Thai PM to End Political Turmoil: Gives Thailand Property Investors Hope

In his first statement to international media, the new Thai Prime Minister Abhisit Vejjajiva has promised that his government will be a fair government for all the people and that he "will bring Thailand's governance back to normalcy." If he does it will be: "great news for the emerging property markets in Thailand's islands," according to Les Calvert director of Property Abroad.

Hartlepool, United Kingdom, January 29, 2009 --( Vejjajiva was referring to the years of political uncertainty in Thailand. Thaksin Shinawatra was ousted by a coup in 2006, the People Power Party (PPP), closely related to Shinawatra, his party and his politics won the election in 2007 against Vejjajiva's Democrat Party.

Just months after taking office the PPP faced protests from Thaksin's old foes in the royalist People's Alliance for Democracy (PAD), which culminated with PAD occupation of Bangkok's two airports in November 2008. December 2 a court ruling dissolved the PPP government and ended the protests and airport blockades, but allowed the democrats to fill the power void to angering the Shinawatra supporters and those who voted for the PPP.

Vejjajiva won a parliamentary vote to become PM December 15. In response to the anger caused among PPP supporters by his initial appointments being PAD members Vejjajiva said any of his government links were in the past and:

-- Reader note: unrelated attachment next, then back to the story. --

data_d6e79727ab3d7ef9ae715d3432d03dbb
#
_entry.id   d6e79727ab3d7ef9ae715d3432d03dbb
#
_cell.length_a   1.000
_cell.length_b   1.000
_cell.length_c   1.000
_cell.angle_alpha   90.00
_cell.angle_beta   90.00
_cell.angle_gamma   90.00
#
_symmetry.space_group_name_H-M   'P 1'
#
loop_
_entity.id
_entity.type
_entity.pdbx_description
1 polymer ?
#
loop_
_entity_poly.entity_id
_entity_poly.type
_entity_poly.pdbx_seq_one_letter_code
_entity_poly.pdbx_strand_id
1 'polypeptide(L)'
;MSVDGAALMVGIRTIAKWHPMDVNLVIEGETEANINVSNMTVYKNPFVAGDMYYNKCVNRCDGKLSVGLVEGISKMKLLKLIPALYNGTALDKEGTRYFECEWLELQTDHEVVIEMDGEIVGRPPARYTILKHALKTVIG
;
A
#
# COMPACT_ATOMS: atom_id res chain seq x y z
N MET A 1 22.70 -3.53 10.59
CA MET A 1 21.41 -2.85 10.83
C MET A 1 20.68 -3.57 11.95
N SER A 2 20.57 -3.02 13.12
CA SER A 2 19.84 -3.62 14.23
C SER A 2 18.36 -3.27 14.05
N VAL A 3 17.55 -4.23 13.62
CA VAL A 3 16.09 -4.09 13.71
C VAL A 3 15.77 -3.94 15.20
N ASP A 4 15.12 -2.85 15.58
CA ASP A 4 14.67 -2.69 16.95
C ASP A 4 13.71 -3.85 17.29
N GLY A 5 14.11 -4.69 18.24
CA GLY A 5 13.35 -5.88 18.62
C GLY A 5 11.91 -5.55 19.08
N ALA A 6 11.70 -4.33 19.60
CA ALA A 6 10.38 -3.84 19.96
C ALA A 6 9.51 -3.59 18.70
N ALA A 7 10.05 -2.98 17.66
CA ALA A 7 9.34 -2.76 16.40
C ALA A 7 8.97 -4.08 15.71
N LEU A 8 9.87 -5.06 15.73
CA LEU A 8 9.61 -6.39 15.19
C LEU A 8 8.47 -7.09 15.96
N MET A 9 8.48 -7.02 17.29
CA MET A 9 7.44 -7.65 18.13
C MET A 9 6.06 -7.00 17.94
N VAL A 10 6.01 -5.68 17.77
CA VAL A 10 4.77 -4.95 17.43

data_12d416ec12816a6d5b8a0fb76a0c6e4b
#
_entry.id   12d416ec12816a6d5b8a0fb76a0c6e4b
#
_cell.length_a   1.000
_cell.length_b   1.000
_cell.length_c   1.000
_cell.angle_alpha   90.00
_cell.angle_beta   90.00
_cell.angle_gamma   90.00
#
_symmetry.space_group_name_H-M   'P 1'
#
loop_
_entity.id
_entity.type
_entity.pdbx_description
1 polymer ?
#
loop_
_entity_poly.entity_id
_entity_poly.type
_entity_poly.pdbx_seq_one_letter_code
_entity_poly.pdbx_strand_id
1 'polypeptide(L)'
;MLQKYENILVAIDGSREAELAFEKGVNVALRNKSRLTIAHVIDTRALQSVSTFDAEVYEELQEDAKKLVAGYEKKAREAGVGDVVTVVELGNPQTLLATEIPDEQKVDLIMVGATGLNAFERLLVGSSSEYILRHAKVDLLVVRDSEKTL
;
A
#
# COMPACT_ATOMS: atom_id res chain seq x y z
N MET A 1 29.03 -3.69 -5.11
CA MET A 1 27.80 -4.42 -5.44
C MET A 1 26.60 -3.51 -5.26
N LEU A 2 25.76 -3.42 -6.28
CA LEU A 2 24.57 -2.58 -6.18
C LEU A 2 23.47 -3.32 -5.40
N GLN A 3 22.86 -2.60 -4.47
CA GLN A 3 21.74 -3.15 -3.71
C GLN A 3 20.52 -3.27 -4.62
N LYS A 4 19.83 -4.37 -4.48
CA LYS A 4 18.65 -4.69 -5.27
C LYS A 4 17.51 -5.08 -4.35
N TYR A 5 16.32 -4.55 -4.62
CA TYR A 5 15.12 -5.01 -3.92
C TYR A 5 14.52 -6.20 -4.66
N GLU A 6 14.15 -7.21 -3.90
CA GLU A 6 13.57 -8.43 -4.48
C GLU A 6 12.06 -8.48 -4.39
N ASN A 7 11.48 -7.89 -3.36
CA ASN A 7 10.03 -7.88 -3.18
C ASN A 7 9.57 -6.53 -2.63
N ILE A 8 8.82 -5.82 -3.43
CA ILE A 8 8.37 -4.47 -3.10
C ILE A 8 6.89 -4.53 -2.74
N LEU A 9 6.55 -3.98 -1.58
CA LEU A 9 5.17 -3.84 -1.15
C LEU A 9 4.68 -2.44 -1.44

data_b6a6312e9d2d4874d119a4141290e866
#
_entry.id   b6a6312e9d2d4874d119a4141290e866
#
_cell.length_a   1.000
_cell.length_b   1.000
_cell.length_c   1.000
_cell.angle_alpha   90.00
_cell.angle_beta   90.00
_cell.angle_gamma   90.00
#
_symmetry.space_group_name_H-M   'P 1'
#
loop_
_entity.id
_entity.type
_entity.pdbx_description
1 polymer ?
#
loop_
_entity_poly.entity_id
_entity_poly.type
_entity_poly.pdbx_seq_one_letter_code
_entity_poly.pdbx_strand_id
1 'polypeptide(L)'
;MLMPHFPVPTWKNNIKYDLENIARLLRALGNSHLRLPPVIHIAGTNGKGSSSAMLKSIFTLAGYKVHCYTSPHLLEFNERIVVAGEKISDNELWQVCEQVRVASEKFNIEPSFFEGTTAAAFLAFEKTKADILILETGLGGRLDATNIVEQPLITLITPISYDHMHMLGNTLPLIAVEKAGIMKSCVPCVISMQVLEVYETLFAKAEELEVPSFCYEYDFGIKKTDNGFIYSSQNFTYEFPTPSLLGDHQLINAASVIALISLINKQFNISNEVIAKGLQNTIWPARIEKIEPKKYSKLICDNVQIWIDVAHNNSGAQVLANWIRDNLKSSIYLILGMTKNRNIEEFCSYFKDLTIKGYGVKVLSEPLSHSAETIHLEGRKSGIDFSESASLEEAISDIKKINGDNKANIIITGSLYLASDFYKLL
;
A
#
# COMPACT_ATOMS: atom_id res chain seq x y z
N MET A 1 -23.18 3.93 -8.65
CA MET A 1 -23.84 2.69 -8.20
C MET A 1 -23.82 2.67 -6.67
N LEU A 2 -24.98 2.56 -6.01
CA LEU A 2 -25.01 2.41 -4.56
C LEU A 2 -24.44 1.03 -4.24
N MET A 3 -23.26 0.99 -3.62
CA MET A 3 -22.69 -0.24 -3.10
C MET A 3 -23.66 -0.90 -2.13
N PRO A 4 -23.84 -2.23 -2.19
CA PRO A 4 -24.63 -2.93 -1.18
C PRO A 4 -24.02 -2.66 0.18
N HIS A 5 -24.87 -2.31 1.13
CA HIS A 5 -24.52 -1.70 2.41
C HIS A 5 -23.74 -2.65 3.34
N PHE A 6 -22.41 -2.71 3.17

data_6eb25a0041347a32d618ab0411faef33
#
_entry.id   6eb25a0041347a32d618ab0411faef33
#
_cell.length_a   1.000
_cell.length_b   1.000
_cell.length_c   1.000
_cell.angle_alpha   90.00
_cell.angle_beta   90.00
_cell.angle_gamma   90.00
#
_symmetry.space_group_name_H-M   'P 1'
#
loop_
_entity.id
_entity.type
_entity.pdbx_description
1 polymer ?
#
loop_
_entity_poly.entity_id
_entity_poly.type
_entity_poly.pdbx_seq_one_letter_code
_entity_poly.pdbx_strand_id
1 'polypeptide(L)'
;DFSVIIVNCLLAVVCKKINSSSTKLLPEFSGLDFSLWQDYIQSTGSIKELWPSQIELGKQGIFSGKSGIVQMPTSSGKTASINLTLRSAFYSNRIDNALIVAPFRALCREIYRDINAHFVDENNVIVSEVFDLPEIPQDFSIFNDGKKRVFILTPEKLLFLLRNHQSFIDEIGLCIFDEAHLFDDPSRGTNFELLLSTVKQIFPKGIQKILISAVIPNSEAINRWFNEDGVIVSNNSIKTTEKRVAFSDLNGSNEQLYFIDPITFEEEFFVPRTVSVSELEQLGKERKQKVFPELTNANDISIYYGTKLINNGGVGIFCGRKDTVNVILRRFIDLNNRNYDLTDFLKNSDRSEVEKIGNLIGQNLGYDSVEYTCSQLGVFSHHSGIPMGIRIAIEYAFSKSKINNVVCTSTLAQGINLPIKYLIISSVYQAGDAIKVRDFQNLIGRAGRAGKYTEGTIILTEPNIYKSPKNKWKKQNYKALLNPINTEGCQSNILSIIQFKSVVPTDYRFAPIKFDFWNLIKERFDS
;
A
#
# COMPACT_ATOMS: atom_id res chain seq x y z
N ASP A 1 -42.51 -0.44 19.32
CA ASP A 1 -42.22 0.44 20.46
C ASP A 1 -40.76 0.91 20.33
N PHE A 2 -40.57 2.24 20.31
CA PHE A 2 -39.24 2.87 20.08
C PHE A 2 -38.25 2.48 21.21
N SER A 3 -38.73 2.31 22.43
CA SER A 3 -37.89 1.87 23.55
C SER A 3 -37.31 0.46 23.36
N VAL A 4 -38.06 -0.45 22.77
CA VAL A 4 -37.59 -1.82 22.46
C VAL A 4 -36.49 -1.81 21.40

"(People) have every reason to suspect that my government will be partisan... I intend to prove them wrong. Everyone will have to go through the due process of law - no one will be exempt."

Les Calvert, director of Property Abroad commented on how the political unrest affected Thailand's property market:

"Thailand property prices were at a mature level and the mainland was considered a mature and established market, with no rapid growths being recorded. But the Thai islands of Phuket and Koh Samui recorded 50% annual property value appreciation between 2006 and 2008. This brought Phuket -- which had started its boom cycle first -- prices up to a point where growth would surely slow, but Koh Samui prices were still on average half what they were on Phuket, meaning there was plenty of room for such incredible growth to continue.

"It was then the turn of Koh Phangan to start seeing new off-plan resort style developments, which would then have the same potential for growth as the two Thai islands that went before. But the Thai islands' growth was almost completely fuelled by tourism, so the political unrest put a severe dent in it. Then the credit-crunch came and scuppered it altogether, but when the global recovery is in full swing, it is highly likely that Koh Samui and Koh Phangan property prices will rise rapidly, and that their growth will likely reach at least 50% pa again."

Property Abroad have off-plan resort developments in Koh Samui, and some excellent beach-front land primed for development in Koh Phangan, as well as hundreds of properties in Thailand's other areas, visit the site to find out more.

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